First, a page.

As we roll into a new year at The Chopping Block, we have lots of exciting changes planned. Granted some are a little more exciting than others (stay tuned for a big announcement in the coming week), but I always look forward to the release of new wine vintages. Due to the limited space on our list, every time we bring on new wines, we have to say goodbye to others.
Some of my favorite bottles to go are the Hedges Red Mountain DLD 2011, Foxen Pinot Noir 2010, and Fiddlehead Happy Canyon 2011. While I would like to keep them all for myself, I think my wife might have an issue with that much wine in the house. So, we are offering these wines, along with a few others, at 15% off while supplies last.
The new additions include a dry Riesling from Ravines Winery in upstate New York. Finished in a completely dry style, this aromatic wine has notes of white flowers and orchard fruit with a vibrant acidity that pairs with richer seafood dishes.
What would a winter wine list be without Burgundian Chardonnay? Not very exciting, that’s what. With supply running out of the St. Veran “Champ Rond”, the Gilles Morat Pouilly-Fuissé was the perfect addition. Rich notes of peaches and white flower are balanced by spice and mineral notes, resulting in a balanced wine that can be enjoyed over the next few years. Since there is no new oak used in the fermentation and aging of this Chardonnay, it maintains a freshness and finesse that goes better with seafood, especially shellfish, than some of the richer sauces normally associated with Chardonnay.
To balance out the new white wines, we need some new interesting reds. The 2011 Domaine Vincent Prunier and the 2011 L’Ecole Merlot were the perfect fit for the gaps in our list. The Domaine Vincent Prunier is classic French Pinot Noir, light in body with cherry, raspberry and earthy notes. Balance acidity and tannins make this the perfect matc for everything from roast duck to beef stew.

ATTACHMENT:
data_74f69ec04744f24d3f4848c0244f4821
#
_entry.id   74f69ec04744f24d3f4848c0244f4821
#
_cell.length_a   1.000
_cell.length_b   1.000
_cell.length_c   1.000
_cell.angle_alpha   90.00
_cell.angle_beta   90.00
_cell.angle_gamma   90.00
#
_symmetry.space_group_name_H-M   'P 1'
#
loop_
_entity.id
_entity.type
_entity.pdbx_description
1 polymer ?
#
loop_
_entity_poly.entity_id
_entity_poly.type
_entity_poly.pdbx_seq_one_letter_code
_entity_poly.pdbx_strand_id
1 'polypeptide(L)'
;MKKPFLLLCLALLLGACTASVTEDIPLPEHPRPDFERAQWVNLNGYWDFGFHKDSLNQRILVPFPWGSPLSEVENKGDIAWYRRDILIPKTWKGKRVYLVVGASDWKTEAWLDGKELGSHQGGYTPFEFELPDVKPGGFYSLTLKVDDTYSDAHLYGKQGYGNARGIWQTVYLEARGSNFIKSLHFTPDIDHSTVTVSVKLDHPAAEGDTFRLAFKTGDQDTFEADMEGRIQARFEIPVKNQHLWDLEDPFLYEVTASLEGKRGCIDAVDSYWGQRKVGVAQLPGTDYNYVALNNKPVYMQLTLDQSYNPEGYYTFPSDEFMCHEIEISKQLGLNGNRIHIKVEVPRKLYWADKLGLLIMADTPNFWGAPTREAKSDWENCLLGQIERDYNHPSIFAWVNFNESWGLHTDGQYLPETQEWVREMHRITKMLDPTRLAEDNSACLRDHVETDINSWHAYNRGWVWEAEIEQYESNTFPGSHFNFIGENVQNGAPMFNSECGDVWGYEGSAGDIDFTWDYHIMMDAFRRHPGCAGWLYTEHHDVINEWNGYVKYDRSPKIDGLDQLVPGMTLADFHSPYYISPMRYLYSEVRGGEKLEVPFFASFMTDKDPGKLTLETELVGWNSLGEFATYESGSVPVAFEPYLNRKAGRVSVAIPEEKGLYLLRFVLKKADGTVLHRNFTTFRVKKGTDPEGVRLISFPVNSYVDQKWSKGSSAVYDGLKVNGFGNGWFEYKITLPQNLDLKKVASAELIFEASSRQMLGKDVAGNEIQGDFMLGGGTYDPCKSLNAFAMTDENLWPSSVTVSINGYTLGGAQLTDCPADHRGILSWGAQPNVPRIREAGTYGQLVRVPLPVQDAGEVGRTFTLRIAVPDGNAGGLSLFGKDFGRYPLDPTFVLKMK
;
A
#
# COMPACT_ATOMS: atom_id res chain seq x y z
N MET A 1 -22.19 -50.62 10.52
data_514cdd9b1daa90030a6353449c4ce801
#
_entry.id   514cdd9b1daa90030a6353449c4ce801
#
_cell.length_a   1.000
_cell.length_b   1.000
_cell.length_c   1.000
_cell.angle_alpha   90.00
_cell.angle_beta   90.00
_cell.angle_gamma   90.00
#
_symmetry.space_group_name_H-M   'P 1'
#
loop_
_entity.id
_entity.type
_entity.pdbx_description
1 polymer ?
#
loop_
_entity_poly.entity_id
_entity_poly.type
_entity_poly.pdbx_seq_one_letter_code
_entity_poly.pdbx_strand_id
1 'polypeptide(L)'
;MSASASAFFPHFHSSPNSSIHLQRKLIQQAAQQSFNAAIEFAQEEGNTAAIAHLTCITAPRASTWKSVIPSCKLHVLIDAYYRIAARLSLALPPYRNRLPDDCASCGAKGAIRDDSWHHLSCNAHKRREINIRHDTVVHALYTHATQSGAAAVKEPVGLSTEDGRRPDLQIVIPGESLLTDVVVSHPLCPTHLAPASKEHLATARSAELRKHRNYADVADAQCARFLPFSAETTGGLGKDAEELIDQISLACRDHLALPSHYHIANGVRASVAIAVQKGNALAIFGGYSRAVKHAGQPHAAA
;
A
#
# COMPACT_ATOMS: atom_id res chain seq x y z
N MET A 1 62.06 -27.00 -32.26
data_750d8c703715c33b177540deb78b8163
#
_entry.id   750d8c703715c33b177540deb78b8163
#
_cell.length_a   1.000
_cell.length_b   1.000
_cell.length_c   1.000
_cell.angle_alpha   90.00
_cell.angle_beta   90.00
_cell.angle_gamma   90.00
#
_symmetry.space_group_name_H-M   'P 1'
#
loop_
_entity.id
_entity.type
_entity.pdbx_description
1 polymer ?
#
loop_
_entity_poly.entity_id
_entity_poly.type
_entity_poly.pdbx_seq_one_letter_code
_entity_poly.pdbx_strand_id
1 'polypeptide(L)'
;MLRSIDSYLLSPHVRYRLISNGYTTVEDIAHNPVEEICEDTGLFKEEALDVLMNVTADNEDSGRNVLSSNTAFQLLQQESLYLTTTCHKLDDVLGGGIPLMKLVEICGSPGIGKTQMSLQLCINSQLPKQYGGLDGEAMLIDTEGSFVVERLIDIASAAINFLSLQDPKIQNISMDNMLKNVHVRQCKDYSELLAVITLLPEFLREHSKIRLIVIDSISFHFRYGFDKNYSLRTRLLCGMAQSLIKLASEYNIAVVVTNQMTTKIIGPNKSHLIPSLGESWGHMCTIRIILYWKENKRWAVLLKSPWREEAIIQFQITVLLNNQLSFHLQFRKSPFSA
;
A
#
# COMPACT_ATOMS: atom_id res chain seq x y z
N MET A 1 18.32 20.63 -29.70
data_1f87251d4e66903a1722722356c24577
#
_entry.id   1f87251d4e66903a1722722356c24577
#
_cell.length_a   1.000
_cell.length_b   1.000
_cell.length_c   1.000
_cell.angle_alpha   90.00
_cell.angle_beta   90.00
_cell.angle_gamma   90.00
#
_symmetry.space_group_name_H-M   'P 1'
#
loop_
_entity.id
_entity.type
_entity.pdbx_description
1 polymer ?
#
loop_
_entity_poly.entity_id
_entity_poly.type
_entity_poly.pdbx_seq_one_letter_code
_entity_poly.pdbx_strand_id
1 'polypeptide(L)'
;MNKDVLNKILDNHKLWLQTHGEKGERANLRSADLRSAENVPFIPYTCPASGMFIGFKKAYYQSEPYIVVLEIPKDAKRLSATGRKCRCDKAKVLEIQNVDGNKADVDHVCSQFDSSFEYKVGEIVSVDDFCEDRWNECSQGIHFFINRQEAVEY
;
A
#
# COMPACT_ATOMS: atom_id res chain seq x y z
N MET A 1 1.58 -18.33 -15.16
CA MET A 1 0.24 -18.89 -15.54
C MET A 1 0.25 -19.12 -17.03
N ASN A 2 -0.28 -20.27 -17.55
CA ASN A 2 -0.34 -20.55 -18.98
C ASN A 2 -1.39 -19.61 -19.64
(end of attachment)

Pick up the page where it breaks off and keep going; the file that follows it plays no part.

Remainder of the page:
Lastly, the L’Ecole Merlot, a great full bodied wine with notes of dark cherry, blackberry and cola. Hailing from the Columbia Valley in Washington, this cool climate version of Merlot shows more acidity and tannins than a warm climate version that tends to be more fruit forward, sometimes even being mistaken for Cabernet Sauvigon. Merlot is most famous as a blending grape in Bordeaux, but is planted to some degree in most of the world’s wine producing regions, and while the movie Sideways might have affected people perception of Merlot, some of the most sought after wines in the world, St. Emilion, Pomeral and Fronsac are all primarily Merlot, with other grapes used to finish the blend.
Stop by and grab one of these new additions or take advantage of our end of vintage sales. Either way, have a happy holiday and a joyous new year.
After the movie Sideways came out, Merlot sales didn’t actually drop. Pinot Noir sales increased so much, that it gave the appearance the Merlot had dropped off.